Strava Athlete Vs Racer

How can you tell the difference between the Strava athlete and the racing cyclist? We've found a few key differences.

The last several years have seen the emergence of a new breed of cyclist. 

Not the climber, or sprinter. Not even the puncheur, rouleur, or humble all-rounder. It’s the Strava athlete. They’re hiding in plain sight. You may not recognise them because they look like your classic racing cyclist. They’re chiselled, lean, fast, and resplendent in top-shelf gear. But don't let their similarities fool you. They're very different. 

We’ve done some exhaustive anthropological research, and here’s our guide to Strava athletes Vs racers.


Not everything is a race for racers. Racers race. So when not racing, they tend to just chill. 

“Just chill” is in short supply for the Strava athlete because everything is always a race. The cause of that is, paradoxically, not racing.

Accelerating from the lights is a race, getting to the top of a hill is a race, uploading their ride is a race, and you bet your sweaty chamois that clipping in is a race.

The prize is clear: fame, adulation, the relevance! The digital thumbs, the little golden crown, the “Ermagherd buddeh, u soo fast!” Nothing, NOTHING compares to that feeling. Certainly not winning a race... 


Strava athletes are immediately recognisable by their (rim brake) carbon clinchers that spend most of their time getting shipped back to the manufacturer after delamination. 

The Strava athlete wants carbon rims cuz Strava gainz, but not tubs cuz punctures. Plus aluminium is for poor people. Strava athletes are easily recognisable in the wild with their carbon clinchers shrieking in pain down twisty descents; brake pads glazed, resin melting, rim beads warping. At the bottom, their rims will resemble a frypan with burnt scrambled eggs on it. It’s all good though; “I got a PR on the way up… and they’re still under warranty.” Just like their last 3 sets.

Strava athlete hoops

Strava athlete hoops

Racers have 2 sets of wheels: tubs and some nondescript aluminium clinchers. You know the kind; roughly 1,500g, 24 spokes, and shallow rim. They’re reliable as an elderly labrador, trustworthy as Peter Sagan’s hairdresser, and safer than your own couch.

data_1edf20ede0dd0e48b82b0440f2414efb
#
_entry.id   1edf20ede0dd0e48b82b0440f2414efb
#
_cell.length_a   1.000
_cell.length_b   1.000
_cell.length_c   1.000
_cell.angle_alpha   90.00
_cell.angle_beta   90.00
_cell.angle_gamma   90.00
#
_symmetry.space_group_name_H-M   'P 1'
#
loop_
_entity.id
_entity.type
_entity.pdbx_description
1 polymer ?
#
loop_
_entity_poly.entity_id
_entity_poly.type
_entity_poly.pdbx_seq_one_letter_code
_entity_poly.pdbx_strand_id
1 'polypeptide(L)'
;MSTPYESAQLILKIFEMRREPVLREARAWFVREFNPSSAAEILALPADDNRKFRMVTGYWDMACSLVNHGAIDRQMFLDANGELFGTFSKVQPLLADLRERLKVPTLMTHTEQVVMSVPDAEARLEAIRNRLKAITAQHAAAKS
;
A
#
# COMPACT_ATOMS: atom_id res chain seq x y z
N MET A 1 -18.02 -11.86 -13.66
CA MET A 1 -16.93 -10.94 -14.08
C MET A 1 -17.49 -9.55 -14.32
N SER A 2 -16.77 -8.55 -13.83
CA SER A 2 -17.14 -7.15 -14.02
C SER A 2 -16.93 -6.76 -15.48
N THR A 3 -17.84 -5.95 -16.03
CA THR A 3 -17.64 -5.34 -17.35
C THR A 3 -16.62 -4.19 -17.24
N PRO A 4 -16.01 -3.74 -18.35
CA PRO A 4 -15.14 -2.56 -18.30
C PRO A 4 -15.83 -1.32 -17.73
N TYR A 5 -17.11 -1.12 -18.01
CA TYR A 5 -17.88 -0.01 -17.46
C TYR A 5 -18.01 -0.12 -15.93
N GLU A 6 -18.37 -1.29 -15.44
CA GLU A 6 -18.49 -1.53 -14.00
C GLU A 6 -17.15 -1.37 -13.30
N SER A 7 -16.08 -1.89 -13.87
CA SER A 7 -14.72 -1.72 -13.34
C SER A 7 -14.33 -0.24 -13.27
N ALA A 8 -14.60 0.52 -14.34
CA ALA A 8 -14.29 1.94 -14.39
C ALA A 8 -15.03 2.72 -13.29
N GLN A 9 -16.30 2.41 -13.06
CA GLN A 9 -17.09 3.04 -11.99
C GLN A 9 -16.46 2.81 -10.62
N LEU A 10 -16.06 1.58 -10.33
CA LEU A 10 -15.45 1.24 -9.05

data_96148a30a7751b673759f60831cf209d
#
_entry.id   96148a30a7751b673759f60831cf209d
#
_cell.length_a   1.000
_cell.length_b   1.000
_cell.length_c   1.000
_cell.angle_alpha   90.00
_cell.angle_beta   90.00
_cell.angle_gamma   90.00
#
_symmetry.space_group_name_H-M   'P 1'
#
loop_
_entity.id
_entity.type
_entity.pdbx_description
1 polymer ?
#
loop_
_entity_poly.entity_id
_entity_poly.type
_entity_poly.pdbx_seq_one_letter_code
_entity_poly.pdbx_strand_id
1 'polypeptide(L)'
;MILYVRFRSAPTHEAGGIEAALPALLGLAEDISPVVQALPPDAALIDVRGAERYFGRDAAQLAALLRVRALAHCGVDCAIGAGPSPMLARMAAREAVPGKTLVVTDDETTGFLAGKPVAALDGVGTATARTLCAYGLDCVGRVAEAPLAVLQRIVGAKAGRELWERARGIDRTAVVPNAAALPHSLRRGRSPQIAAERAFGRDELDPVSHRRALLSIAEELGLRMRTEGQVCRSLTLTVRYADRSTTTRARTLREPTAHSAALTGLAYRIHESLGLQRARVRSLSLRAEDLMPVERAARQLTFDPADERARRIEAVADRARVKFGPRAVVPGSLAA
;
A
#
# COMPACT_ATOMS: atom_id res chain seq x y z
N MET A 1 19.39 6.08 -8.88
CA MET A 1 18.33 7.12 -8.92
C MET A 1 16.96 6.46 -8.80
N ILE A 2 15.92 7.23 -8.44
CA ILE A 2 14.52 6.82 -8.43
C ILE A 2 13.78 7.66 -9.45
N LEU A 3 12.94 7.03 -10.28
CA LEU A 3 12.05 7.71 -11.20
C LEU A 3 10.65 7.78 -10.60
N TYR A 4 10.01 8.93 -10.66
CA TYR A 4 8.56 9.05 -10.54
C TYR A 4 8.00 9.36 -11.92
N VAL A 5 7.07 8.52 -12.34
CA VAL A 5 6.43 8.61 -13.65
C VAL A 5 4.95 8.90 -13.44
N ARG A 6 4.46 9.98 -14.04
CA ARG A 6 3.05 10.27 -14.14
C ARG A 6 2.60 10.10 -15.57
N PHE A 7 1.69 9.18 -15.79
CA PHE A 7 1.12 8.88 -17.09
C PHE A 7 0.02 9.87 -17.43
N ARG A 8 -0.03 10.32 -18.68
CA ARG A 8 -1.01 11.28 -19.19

Racers know when they need to reach terminal velocity, and when they just need wheels that won’t leave them stranded.


Power meters are the modern cycling status symbol. They’re like photographing your latte with a flagship smartphone, in that coffee place that only you know about. Except power meters are supposed to be a functional measurement tool. 

Your average Strava athlete uses their power meter (a Stages, 4iiii, or some sort of Kickstarter boondoggle) to pace their local climbs. There are only 2 power metrics that matter to the Strava athlete: maximum watts, and average watts for their favourite hill. Anything beyond that is just .... ¯\_(ツ)_/¯

Ready to ride to the cafe!

Ready to ride to the cafe!

The racer will bore you into a vegetative state with the knowledge of power data getting beamed from their SRM, Quarq, or Power2Max. It’s all TSSs, F4Ps, FTPs, Fitness and Freshness, over-unders, and F7D-4s (I might have made that one up). Racers doing power training are the worst. All ride lengths and intensities are determined before they leave home. The goal isn’t to have a nice time on a bike, it’s to make sure Training Peaks doesn’t give them a yellow box and tsk tsk at them for riding for too long. 



Racers don’t have a bike room or shed, they have a graveyard. Horrific places of evil filled with shredded kit, cracked helmets, smashed frames, and mangled wheels. They’re all sacrifices to the cruel and fickle Saint Criterium. The evil Lord Kermesse. 

On quiet nights you can still hear the sound of carbon hitting the tarmac.

Crisp kit, clean bike, this is clearly a Strava Athlete. Picture by the incredible Lana Adams @LanaAdams

Crisp kit, clean bike, this is clearly a Strava Athlete. Picture by the incredible Lana Adams @LanaAdams

Strava athletes keep their bikes in immaculate condition. Derailleurs remain un-scratched, wheels are straight as an arrow, and there’s nary a pinhole in sight on their colossal kit collection. Helmets have no scuffs. Everything is baby-wiped to a lightly oiled sheen.


The racer and Strava athlete are both obsessed with numbers, but in a very different way.

Your Strava athlete is all about the “number harvesting” in the absence of a race schedule to plot out the year. Number Harvesting is the practice amassing numbers as a measure of cycling prowess. Distance, vertical metres, and hours in the saddle must all be high as possible. It’s not about the quality of your riding, rather that your number pile at the end of the day/week/month/year is as large as possible.

The racer cares about how few kilometers they can do to accommodate their base kms, efforts, and manage fitness and freshness. Sure, it might only be March but the racer’s current riding is probably aimed at peaking in November.

How do you tell the Strava athlete from the racer? Let us know in the comments below.